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Author Topic: What makes inks fade in sunlight?  (Read 5494 times)

Offline Jaclyn9189

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What makes inks fade in sunlight?
« on: 19/02/2013 19:28:00 »
I recently had a film added to my car windows that is supposed to
block 99% of UVA/B rays. Before adding the hilm, I had an old receipt on my dashboard that was folded in half. On the half that was exposed to the sun, the ink was faded and yellow (when it used to be black). On the side that wasn't exposed (it was facing down), the ink was pretty much intact. I figured it was the UV radiation breaking the bonds in the ink molecules, so I decided to do a test to see if my UV-filtering window film worked by flipping the receipt over and exposing the intact side. 2 months later and I'm noticing that the ink is starting to fade like the other side had. Is the film not doing what it claims to do or could there be some other culprit in the sunlight fading the receipt?

Thanks!
« Last Edit: 27/02/2013 23:24:33 by chris »


 

Offline evan_au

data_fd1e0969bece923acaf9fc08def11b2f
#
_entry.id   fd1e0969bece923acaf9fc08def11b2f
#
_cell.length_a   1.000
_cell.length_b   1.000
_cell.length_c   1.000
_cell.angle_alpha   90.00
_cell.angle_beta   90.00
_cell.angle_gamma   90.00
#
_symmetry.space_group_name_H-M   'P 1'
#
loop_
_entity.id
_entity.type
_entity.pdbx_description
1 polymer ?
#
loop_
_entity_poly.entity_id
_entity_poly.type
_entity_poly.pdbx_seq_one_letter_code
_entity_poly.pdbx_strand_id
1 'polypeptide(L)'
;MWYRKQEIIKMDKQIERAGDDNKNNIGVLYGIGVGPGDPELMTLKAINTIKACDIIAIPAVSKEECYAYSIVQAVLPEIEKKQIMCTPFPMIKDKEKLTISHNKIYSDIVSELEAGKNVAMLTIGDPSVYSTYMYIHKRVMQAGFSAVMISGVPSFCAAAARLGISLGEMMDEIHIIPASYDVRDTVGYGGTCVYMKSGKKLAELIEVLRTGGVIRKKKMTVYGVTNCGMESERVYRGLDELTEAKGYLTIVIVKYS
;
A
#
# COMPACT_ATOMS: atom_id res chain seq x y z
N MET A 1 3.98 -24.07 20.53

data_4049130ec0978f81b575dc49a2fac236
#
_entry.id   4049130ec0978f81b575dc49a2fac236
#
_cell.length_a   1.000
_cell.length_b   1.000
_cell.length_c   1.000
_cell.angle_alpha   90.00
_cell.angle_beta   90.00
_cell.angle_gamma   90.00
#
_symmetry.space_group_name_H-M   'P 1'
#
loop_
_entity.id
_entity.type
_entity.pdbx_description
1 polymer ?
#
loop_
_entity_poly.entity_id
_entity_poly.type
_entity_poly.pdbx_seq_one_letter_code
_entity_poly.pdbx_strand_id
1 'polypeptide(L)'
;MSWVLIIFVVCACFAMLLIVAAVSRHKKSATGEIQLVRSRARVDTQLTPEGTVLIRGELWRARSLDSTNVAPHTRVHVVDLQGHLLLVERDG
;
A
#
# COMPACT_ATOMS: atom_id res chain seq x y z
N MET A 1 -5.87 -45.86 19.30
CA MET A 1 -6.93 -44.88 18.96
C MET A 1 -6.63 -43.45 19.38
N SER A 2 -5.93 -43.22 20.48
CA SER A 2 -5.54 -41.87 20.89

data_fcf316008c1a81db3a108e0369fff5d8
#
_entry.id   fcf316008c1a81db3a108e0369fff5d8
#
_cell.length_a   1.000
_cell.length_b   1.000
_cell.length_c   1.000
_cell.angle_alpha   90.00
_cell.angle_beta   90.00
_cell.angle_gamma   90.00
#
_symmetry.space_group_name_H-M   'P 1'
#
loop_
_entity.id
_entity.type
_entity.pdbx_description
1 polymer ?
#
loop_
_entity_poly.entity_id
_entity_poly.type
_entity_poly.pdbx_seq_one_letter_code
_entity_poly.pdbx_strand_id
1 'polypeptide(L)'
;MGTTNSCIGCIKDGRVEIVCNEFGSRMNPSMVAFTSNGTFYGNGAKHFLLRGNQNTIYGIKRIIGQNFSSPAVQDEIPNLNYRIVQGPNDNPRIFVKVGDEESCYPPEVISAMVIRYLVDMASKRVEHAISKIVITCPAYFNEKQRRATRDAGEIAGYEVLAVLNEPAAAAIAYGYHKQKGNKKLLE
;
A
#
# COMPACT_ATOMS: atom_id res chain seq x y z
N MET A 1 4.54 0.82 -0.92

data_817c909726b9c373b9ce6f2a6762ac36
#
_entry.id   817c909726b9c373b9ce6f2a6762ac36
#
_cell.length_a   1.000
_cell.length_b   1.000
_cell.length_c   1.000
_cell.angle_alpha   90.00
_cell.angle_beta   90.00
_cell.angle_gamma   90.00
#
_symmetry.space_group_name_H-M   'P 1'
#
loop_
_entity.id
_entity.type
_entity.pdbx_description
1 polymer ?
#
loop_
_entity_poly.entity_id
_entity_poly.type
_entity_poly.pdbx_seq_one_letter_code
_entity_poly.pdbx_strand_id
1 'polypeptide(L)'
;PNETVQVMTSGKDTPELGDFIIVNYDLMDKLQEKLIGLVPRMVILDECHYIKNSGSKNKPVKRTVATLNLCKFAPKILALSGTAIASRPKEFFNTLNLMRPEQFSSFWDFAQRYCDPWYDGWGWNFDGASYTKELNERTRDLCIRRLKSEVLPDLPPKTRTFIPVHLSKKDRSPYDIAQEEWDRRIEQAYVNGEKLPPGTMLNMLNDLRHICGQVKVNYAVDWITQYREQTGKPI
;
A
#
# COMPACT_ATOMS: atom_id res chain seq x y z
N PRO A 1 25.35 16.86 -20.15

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Re: Question about ink fading in the sun
« Reply #1 on: 19/02/2013 19:52:37 »
Question: How long was the receipt exposed to the sun on the original side?

The film only claims to block 99% of UV light, so the receipt should last about 100x longer, if this were the only effect.
However, ordinary glass absorbs and reflects a fair amount of UV, so the film won't make a difference of 100x to the total UV exposure.
If you sometimes drive with the window open, a lot of UV will get into the car around the UV film.
 

Offline Lab Rat

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Re: Question about ink fading in the sun
« Reply #2 on: 27/02/2013 14:26:19 »
Also, heat will cause some distortion of the ink's color.  Not to mention general aging, such as how old newspapers often turn yellow, though this could take into account a multitude of factors.  Furthermore, humidity in your car could cause ink chromatographization on the receipt.
« Last Edit: 27/02/2013 14:38:53 by Lab Rat »
 

Offline CliffordK

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Re: Question about ink fading in the sun
« Reply #3 on: 27/02/2013 14:41:11 »
Some receipts may be printed on thermal paper, and tends to be extremely sensitive to light and heat which may not be the case with other types of ink.

It may not be UV that is damaging your paper, although UV is more damaging to a number of things.
 

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Re: Question about ink fading in the sun
« Reply #3 on: 27/02/2013 14:41:11 »

 

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